Olympus Bosses Avoid Jail Time for $1.7 Billion Fraud

Wednesday, 3 Jul 2013 | 6:07 AM ET
President Tsuyoshi Kikukawa admitted guilt Tuesday, Sept. 25, 2012 in the cover-up scandal. (AP Photo/Kyodo News, File)
President Tsuyoshi Kikukawa admitted guilt Tuesday, Sept. 25, 2012 in the cover-up scandal. (AP Photo/Kyodo News, File)

The executives involved in the scandal surrounding Japanese camera maker Olympus have been given suspended sentences for their role in the accounting fraud.

Former Chairman Tsuyoshi Kikukawa, who was forced to resign over accounting irregularities, was given a suspended three-year jail sentence for his part in the $1.7 billion cover up. Former executive vice-president Hisashi Mori was given a three-year suspended sentence and Hideo Yamada, a former auditing officer, was given a two-and-a-half year suspended sentence.

All three pleaded guilty last year to falsifying accounts and hiding huge losses at the firm over a period of more than 20 years. The fraud came to light in 2011 after Michael Woodford, the company's CEO, blew the whistle on the company. Woodford was subsequently sacked and he sued Olympus for unfair dismissal. He settled his suit with the company last year.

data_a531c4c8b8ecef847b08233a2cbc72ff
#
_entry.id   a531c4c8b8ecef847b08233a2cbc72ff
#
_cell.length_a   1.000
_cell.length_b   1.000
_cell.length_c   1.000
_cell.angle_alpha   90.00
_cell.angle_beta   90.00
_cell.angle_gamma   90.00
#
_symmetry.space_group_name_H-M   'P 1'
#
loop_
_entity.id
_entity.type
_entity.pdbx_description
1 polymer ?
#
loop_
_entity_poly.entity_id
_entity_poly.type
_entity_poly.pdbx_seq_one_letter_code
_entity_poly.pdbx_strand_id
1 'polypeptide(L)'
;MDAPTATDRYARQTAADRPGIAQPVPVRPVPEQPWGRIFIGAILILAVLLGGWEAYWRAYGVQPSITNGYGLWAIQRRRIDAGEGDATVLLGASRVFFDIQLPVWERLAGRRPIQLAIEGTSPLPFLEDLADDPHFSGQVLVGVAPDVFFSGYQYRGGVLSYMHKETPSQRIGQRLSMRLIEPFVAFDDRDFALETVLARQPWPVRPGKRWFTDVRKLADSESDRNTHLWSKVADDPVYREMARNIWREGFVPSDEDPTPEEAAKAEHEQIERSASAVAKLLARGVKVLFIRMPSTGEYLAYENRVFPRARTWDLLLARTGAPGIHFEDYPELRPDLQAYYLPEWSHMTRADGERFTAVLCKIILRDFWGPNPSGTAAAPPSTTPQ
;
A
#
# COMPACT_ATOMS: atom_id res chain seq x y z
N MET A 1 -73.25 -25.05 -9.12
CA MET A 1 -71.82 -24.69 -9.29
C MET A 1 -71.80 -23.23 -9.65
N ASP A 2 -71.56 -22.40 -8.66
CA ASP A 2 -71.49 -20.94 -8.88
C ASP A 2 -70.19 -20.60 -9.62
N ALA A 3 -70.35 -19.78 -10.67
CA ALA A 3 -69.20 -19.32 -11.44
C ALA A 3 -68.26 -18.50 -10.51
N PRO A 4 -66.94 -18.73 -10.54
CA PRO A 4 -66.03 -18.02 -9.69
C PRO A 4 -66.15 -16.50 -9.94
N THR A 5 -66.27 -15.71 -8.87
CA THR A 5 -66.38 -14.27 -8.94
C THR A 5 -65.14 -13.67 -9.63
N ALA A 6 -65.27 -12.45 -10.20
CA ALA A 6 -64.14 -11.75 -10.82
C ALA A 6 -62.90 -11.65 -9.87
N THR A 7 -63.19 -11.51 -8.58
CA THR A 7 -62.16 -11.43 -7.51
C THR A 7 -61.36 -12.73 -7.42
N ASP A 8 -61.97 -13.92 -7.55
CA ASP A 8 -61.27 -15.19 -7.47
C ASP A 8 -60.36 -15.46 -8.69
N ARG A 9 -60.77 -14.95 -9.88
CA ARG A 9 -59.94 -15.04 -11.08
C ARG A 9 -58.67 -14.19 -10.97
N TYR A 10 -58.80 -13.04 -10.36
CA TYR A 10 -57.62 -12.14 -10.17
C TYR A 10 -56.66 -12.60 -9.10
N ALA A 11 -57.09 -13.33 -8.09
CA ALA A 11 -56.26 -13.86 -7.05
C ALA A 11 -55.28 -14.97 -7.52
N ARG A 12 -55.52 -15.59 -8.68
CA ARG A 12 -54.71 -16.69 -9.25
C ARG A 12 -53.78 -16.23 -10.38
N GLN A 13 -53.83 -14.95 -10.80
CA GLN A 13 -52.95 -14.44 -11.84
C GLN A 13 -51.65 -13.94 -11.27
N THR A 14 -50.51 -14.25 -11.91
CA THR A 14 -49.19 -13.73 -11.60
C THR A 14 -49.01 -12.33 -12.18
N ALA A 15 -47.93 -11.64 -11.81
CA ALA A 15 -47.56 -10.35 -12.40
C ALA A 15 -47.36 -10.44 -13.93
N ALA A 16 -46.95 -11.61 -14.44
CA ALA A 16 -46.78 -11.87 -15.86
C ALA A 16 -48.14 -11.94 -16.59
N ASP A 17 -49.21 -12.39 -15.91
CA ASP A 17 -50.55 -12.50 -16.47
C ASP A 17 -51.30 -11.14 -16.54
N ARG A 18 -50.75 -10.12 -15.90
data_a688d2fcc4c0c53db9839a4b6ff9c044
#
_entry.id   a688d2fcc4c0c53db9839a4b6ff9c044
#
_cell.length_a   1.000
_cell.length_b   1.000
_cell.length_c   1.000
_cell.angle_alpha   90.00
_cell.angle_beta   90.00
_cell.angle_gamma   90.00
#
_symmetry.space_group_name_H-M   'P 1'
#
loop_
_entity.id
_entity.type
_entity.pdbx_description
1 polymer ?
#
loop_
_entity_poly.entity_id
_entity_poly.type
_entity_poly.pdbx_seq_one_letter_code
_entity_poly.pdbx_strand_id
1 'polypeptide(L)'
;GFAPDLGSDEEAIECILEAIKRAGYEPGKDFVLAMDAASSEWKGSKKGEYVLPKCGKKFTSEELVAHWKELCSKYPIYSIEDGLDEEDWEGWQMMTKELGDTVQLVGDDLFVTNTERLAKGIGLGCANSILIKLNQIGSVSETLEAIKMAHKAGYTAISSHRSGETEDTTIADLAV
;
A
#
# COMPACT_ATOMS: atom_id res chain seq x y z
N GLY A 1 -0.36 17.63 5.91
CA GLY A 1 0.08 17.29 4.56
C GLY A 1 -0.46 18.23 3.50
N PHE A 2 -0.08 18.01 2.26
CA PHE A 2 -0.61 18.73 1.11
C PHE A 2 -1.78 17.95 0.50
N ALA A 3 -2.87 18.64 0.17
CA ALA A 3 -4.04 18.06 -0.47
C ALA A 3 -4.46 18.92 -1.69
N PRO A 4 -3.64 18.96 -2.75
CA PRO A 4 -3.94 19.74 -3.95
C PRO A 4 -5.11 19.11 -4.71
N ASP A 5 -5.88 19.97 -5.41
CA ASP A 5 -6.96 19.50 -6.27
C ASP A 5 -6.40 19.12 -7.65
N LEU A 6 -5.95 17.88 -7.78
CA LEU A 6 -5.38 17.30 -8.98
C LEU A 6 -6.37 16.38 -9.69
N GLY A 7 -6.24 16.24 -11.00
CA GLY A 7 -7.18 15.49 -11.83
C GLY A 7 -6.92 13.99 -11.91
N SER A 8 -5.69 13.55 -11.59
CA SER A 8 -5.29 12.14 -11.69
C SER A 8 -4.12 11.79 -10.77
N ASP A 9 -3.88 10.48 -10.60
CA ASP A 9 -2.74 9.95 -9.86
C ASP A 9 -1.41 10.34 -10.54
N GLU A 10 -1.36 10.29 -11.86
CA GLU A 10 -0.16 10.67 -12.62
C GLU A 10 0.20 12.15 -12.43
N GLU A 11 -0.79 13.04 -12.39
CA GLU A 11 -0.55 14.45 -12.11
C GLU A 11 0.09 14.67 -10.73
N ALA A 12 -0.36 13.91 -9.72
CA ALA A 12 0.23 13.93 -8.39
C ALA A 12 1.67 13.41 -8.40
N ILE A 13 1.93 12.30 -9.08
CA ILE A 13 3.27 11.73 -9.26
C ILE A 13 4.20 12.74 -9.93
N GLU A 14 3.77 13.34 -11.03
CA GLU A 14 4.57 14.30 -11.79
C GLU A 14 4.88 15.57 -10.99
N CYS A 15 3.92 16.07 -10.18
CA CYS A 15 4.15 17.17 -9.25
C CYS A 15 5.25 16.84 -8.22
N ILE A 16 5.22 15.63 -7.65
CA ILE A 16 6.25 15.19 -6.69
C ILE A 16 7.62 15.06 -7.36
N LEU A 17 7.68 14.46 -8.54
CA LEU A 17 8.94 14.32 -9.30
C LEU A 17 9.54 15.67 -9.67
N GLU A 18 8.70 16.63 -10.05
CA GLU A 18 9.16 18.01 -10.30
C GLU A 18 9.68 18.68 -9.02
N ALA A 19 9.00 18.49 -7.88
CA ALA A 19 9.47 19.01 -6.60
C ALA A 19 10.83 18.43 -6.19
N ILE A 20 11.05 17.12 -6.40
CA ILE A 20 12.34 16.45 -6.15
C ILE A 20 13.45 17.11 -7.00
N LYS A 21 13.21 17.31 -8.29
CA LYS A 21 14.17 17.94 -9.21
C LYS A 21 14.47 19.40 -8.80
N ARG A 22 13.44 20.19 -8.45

(Read More: Japan's 'Abenomics' Will Fail: Ex-Olympus CEO)

Contacted by CNBC on Wednesday, Woodford declined to comment on the sentencing of his former colleagues.

"I've written and spoken extensively about the Olympus scandal. The lessons of this sad tale should be obvious to anyone who is paying attention, and I do so hope that people in Japan are paying attention," he said.

Ex-Olympus CEO: Japan Is Dysfunctional
Michael Woodford, author of Exposure and former CEO of Olympus, talks to CNBC about the Olympus fraud and the larger challenges of working in Japanese companies.

Woodford has been campaigning for greater transparency and a change in Japanese business culture, which he said has led to the decline of Japanese companies.

(Read More: Short Japan Over Its Business Culture: Ex-Olympus CEO)

"I have a great affection and fondness for Japan and want to see the country move forward as I do for myself and my family," he said on Wednesday.

Woodford received a settlement from Olympus in June last year, reported to be in the region of 10 million pounds ($15.3 million). He has published a book about his time as CEO of Olympus, "Exposure: Inside the Olympus Scandal: How I Went from CEO to Whistleblower."

By CNBC.com's Matt Clinch; Follow him on Twitter @mattclinch81

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